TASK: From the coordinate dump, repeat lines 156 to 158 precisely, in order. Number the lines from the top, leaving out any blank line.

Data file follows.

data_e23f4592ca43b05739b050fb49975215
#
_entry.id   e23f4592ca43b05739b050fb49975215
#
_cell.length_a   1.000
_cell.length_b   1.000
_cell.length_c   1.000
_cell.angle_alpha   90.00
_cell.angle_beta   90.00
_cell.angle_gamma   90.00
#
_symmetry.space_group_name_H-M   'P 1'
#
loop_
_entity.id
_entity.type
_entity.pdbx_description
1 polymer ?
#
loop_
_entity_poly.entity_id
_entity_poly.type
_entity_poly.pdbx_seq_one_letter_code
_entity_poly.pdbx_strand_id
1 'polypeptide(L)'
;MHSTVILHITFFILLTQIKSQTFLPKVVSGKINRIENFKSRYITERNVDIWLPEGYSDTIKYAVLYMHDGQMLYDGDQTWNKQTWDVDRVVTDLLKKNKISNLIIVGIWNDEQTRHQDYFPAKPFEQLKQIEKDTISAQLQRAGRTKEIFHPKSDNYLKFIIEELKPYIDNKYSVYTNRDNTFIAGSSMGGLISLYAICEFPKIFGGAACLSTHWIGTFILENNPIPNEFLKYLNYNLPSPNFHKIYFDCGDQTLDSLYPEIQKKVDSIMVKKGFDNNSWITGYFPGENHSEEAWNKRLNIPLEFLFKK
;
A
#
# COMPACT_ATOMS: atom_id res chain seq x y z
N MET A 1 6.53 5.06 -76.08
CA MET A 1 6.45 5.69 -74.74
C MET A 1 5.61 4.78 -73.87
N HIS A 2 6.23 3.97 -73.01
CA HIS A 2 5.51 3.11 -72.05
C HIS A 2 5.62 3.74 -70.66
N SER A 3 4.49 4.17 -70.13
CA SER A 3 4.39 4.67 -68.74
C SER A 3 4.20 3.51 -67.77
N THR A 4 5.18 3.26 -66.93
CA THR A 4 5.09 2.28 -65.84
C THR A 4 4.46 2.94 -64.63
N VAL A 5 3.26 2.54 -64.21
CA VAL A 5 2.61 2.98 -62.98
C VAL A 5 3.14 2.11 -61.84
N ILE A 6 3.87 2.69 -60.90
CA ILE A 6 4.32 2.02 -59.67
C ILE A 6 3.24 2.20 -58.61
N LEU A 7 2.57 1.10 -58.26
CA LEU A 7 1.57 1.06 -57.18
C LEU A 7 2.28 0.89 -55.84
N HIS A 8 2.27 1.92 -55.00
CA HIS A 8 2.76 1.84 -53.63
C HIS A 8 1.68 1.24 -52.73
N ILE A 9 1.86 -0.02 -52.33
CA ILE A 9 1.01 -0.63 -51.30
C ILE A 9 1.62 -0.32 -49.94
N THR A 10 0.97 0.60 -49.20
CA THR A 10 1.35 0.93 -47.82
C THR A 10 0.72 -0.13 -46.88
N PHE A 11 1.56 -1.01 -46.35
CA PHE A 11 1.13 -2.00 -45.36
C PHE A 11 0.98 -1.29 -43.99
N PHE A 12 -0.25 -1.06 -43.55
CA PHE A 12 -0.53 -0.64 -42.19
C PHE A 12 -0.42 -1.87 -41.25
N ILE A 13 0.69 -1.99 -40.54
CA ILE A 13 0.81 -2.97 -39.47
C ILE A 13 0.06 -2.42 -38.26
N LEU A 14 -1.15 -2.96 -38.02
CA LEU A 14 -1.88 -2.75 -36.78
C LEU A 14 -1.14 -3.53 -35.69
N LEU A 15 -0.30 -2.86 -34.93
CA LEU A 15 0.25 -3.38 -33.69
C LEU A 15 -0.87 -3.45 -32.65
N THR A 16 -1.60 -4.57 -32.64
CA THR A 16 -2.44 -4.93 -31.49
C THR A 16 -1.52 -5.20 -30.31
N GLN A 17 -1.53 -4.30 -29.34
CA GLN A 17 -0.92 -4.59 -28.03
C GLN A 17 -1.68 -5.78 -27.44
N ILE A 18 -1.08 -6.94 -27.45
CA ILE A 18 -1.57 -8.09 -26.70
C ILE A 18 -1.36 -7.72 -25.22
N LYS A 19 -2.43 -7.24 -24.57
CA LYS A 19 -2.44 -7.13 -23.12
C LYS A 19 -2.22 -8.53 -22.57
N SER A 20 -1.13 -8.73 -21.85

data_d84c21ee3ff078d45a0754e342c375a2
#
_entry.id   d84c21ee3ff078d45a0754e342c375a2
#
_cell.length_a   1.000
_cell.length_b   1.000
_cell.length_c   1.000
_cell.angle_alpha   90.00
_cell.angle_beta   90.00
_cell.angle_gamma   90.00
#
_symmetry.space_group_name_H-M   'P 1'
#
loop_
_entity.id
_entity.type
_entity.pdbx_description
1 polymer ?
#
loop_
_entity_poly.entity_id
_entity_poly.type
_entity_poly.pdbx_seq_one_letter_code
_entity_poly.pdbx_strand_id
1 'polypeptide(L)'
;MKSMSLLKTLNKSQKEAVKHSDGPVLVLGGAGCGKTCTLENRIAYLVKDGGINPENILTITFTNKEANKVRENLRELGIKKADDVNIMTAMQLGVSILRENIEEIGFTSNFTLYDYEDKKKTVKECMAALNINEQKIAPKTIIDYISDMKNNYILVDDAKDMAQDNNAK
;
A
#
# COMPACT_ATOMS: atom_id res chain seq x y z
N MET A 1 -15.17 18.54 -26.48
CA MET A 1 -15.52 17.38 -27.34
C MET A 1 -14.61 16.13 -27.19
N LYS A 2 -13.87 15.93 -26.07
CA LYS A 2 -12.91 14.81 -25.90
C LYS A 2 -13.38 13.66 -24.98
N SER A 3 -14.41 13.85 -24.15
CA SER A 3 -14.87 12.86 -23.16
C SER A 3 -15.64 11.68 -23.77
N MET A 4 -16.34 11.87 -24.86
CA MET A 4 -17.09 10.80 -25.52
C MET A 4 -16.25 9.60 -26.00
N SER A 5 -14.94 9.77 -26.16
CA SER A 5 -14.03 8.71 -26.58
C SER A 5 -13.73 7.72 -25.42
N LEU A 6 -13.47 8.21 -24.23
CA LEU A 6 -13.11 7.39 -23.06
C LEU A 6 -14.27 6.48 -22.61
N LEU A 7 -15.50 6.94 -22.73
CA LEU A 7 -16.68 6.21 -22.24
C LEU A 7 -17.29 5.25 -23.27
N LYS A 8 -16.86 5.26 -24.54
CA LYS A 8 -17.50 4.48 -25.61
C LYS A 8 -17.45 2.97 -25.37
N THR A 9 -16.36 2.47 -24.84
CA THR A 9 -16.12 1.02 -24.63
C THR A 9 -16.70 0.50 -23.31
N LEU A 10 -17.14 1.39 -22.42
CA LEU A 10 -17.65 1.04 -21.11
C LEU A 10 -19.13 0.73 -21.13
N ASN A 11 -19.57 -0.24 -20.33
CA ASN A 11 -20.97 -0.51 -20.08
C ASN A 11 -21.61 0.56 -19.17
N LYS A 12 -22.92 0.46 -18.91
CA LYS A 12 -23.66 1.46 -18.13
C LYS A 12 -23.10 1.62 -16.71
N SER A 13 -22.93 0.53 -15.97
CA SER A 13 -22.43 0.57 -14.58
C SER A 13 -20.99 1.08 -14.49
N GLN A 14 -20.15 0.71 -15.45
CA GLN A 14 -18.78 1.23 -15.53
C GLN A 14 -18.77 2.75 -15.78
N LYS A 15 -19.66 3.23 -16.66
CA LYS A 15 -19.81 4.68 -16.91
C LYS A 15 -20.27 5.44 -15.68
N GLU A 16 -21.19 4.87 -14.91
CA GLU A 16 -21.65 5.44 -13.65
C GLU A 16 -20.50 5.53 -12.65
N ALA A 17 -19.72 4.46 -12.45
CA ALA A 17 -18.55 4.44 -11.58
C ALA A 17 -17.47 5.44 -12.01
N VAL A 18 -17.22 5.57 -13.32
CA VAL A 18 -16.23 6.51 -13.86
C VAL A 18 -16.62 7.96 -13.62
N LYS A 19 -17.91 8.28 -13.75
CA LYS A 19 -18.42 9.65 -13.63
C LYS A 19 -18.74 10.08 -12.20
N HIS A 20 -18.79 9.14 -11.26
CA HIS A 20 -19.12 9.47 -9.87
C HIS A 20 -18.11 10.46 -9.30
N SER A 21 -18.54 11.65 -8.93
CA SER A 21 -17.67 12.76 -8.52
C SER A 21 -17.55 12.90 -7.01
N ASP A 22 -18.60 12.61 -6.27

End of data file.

CA SER A 13 -22.43 0.57 -14.58
C SER A 13 -20.99 1.08 -14.49
N GLN A 14 -20.15 0.71 -15.45